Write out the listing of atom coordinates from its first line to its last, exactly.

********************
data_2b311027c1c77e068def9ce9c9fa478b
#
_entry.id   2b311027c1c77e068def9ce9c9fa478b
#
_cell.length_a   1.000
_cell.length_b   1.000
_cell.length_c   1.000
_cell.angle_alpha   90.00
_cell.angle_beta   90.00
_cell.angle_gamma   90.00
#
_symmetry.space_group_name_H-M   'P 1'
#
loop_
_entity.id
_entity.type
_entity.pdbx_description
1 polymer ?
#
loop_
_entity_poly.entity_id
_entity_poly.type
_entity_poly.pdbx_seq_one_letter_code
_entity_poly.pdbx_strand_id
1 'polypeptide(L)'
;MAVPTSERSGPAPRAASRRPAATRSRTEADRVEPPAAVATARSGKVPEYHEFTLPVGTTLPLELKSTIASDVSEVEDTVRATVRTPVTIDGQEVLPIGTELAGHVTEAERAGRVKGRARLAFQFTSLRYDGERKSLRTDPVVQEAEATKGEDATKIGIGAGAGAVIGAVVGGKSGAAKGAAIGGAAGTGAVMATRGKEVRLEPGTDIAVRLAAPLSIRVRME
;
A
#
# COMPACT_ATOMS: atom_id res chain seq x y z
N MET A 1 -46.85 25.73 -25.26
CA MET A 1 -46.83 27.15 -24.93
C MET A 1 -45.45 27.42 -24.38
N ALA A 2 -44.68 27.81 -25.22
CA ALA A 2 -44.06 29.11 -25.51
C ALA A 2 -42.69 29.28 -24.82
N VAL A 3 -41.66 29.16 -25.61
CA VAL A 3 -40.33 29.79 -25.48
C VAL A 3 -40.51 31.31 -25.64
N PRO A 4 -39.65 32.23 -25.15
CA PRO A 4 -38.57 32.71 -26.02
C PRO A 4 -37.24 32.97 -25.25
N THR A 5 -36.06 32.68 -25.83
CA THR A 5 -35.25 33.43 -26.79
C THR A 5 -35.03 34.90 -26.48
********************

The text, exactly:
data_2b311027c1c77e068def9ce9c9fa478b
#
_entry.id   2b311027c1c77e068def9ce9c9fa478b
#
_cell.length_a   1.000
_cell.length_b   1.000
_cell.length_c   1.000
_cell.angle_alpha   90.00
_cell.angle_beta   90.00
_cell.angle_gamma   90.00
#
_symmetry.space_group_name_H-M   'P 1'
#
loop_
_entity.id
_entity.type
_entity.pdbx_description
1 polymer ?
#
loop_
_entity_poly.entity_id
_entity_poly.type
_entity_poly.pdbx_seq_one_letter_code
_entity_poly.pdbx_strand_id
1 'polypeptide(L)'
;MAVPTSERSGPAPRAASRRPAATRSRTEADRVEPPAAVATARSGKVPEYHEFTLPVGTTLPLELKSTIASDVSEVEDTVRATVRTPVTIDGQEVLPIGTELAGHVTEAERAGRVKGRARLAFQFTSLRYDGERKSLRTDPVVQEAEATKGEDATKIGIGAGAGAVIGAVVGGKSGAAKGAAIGGAAGTGAVMATRGKEVRLEPGTDIAVRLAAPLSIRVRME
;
A
#
# COMPACT_ATOMS: atom_id res chain seq x y z
N MET A 1 -46.85 25.73 -25.26
CA MET A 1 -46.83 27.15 -24.93
C MET A 1 -45.45 27.42 -24.38
N ALA A 2 -44.68 27.81 -25.22
CA ALA A 2 -44.06 29.11 -25.51
C ALA A 2 -42.69 29.28 -24.82
N VAL A 3 -41.66 29.16 -25.61
CA VAL A 3 -40.33 29.79 -25.48
C VAL A 3 -40.51 31.31 -25.64
N PRO A 4 -39.65 32.23 -25.15
CA PRO A 4 -38.57 32.71 -26.02
C PRO A 4 -37.24 32.97 -25.25
N THR A 5 -36.06 32.68 -25.83
CA THR A 5 -35.25 33.43 -26.79
C THR A 5 -35.03 34.90 -26.48